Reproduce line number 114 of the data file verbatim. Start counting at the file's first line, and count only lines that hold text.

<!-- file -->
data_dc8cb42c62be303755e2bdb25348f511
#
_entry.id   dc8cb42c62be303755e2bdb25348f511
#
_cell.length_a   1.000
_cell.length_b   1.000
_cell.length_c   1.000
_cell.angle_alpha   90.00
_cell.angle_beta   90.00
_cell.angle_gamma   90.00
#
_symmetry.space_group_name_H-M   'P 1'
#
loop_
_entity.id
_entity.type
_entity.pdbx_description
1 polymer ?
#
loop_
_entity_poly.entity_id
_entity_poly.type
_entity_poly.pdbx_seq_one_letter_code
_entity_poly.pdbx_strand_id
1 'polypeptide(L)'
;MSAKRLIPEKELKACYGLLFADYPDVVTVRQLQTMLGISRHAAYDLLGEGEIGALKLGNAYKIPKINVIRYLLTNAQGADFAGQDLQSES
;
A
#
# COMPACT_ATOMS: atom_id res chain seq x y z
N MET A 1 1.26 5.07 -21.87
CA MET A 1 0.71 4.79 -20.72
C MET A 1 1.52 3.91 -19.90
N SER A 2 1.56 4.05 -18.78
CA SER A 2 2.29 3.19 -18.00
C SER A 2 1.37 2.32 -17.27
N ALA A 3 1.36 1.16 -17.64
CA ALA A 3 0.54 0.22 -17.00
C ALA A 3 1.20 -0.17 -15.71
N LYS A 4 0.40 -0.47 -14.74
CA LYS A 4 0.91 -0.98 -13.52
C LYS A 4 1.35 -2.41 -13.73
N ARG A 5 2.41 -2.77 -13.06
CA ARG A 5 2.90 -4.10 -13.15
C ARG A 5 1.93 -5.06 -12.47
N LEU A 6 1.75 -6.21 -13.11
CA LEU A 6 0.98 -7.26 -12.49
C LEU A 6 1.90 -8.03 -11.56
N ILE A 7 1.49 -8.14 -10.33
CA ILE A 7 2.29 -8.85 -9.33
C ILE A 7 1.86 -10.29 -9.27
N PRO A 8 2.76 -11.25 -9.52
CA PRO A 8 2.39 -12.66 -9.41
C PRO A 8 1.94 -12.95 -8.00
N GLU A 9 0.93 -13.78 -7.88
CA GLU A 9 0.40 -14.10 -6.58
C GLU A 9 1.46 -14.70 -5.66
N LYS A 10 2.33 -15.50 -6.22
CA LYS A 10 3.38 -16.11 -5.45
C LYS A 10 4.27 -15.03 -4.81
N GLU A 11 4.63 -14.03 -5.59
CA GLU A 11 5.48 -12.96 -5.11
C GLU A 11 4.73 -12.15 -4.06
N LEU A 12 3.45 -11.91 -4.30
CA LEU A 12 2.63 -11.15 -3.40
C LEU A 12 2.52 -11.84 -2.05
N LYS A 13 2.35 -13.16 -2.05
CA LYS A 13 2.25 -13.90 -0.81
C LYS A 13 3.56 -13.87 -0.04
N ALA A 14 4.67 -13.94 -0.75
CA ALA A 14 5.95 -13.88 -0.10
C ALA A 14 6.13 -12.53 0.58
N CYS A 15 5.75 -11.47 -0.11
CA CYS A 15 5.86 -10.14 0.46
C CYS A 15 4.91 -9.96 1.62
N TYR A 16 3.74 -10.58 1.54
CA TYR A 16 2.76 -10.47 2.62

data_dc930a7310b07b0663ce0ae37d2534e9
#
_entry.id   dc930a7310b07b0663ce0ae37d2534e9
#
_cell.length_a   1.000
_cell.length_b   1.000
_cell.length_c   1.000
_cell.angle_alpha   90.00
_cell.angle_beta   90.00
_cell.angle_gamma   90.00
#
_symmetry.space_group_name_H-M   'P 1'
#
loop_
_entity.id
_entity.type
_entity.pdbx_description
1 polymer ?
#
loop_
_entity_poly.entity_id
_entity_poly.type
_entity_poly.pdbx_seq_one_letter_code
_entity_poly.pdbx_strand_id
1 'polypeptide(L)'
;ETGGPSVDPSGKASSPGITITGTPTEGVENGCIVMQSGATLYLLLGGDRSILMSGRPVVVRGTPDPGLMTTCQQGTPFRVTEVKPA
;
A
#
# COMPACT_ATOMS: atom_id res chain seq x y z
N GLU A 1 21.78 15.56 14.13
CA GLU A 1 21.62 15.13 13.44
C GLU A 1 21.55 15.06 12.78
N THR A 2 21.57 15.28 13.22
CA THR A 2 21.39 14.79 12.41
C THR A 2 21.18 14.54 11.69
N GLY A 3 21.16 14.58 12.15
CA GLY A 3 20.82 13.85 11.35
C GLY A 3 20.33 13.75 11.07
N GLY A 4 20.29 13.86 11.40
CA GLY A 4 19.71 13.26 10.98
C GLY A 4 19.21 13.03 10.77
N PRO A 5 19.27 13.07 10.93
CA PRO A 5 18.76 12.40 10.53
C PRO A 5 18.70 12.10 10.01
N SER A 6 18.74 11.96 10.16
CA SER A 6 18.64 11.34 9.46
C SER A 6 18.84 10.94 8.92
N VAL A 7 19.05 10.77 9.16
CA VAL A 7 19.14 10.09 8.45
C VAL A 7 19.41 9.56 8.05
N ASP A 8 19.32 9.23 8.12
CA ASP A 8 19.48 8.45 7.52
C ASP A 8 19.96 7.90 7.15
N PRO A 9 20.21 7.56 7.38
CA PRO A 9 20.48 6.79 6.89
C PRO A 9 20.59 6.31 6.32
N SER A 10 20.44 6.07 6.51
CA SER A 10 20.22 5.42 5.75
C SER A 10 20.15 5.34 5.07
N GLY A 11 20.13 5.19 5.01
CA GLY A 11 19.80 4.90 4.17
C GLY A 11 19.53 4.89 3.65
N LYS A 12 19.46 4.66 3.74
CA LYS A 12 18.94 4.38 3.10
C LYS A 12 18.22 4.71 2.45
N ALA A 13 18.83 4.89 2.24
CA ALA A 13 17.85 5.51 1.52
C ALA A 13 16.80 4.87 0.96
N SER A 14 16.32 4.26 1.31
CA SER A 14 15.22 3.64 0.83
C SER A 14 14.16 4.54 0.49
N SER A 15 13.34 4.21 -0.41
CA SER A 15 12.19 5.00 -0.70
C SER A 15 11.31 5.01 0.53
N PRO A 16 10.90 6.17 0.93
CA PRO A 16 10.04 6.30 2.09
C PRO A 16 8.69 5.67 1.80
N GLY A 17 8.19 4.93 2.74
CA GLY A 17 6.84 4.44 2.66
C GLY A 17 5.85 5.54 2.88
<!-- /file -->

N GLY A 3 21.16 14.58 12.15